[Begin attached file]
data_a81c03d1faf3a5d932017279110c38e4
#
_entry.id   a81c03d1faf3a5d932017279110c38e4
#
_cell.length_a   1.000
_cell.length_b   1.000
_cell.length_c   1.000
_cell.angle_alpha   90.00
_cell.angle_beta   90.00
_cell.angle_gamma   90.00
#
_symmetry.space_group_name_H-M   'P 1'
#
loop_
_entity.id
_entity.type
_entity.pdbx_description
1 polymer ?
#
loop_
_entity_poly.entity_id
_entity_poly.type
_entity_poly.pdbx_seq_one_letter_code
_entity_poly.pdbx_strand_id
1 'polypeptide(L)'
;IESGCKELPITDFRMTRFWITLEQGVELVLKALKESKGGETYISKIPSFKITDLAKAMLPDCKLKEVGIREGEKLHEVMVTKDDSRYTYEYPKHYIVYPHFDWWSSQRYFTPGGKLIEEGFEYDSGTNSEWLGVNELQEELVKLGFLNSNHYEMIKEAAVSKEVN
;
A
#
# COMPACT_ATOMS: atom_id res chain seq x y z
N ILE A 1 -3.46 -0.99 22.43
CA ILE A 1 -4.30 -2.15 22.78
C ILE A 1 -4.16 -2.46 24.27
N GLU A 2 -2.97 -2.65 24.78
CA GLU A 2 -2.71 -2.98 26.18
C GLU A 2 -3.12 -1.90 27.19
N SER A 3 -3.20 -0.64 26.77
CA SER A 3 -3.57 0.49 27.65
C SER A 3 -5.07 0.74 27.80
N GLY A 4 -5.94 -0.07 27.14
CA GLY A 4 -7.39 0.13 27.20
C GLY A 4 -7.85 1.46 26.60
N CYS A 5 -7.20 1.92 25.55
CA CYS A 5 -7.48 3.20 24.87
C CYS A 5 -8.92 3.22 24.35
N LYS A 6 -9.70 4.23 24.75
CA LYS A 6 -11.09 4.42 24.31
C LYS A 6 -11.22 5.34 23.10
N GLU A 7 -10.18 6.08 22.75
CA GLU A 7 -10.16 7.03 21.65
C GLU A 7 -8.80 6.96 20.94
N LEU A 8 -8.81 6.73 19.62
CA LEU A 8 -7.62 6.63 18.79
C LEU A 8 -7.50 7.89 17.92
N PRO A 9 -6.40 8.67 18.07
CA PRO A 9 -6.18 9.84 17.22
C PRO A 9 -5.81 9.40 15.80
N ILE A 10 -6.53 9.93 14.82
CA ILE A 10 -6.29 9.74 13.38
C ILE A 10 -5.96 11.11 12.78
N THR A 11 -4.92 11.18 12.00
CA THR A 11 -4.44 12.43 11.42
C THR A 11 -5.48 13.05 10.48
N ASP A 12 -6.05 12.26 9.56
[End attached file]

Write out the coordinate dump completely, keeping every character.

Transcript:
data_a81c03d1faf3a5d932017279110c38e4
#
_entry.id   a81c03d1faf3a5d932017279110c38e4
#
_cell.length_a   1.000
_cell.length_b   1.000
_cell.length_c   1.000
_cell.angle_alpha   90.00
_cell.angle_beta   90.00
_cell.angle_gamma   90.00
#
_symmetry.space_group_name_H-M   'P 1'
#
loop_
_entity.id
_entity.type
_entity.pdbx_description
1 polymer ?
#
loop_
_entity_poly.entity_id
_entity_poly.type
_entity_poly.pdbx_seq_one_letter_code
_entity_poly.pdbx_strand_id
1 'polypeptide(L)'
;IESGCKELPITDFRMTRFWITLEQGVELVLKALKESKGGETYISKIPSFKITDLAKAMLPDCKLKEVGIREGEKLHEVMVTKDDSRYTYEYPKHYIVYPHFDWWSSQRYFTPGGKLIEEGFEYDSGTNSEWLGVNELQEELVKLGFLNSNHYEMIKEAAVSKEVN
;
A
#
# COMPACT_ATOMS: atom_id res chain seq x y z
N ILE A 1 -3.46 -0.99 22.43
CA ILE A 1 -4.30 -2.15 22.78
C ILE A 1 -4.16 -2.46 24.27
N GLU A 2 -2.97 -2.65 24.78
CA GLU A 2 -2.71 -2.98 26.18
C GLU A 2 -3.12 -1.90 27.19
N SER A 3 -3.20 -0.64 26.77
CA SER A 3 -3.57 0.49 27.65
C SER A 3 -5.07 0.74 27.80
N GLY A 4 -5.94 -0.07 27.14
CA GLY A 4 -7.39 0.13 27.20
C GLY A 4 -7.85 1.46 26.60
N CYS A 5 -7.20 1.92 25.55
CA CYS A 5 -7.48 3.20 24.87
C CYS A 5 -8.92 3.22 24.35
N LYS A 6 -9.70 4.23 24.75
CA LYS A 6 -11.09 4.42 24.31
C LYS A 6 -11.22 5.34 23.10
N GLU A 7 -10.18 6.08 22.75
CA GLU A 7 -10.16 7.03 21.65
C GLU A 7 -8.80 6.96 20.94
N LEU A 8 -8.81 6.73 19.62
CA LEU A 8 -7.62 6.63 18.79
C LEU A 8 -7.50 7.89 17.92
N PRO A 9 -6.40 8.67 18.07
CA PRO A 9 -6.18 9.84 17.22
C PRO A 9 -5.81 9.40 15.80
N ILE A 10 -6.53 9.93 14.82
CA ILE A 10 -6.29 9.74 13.38
C ILE A 10 -5.96 11.11 12.78
N THR A 11 -4.92 11.18 12.00
CA THR A 11 -4.44 12.43 11.42
C THR A 11 -5.48 13.05 10.48
N ASP A 12 -6.05 12.26 9.56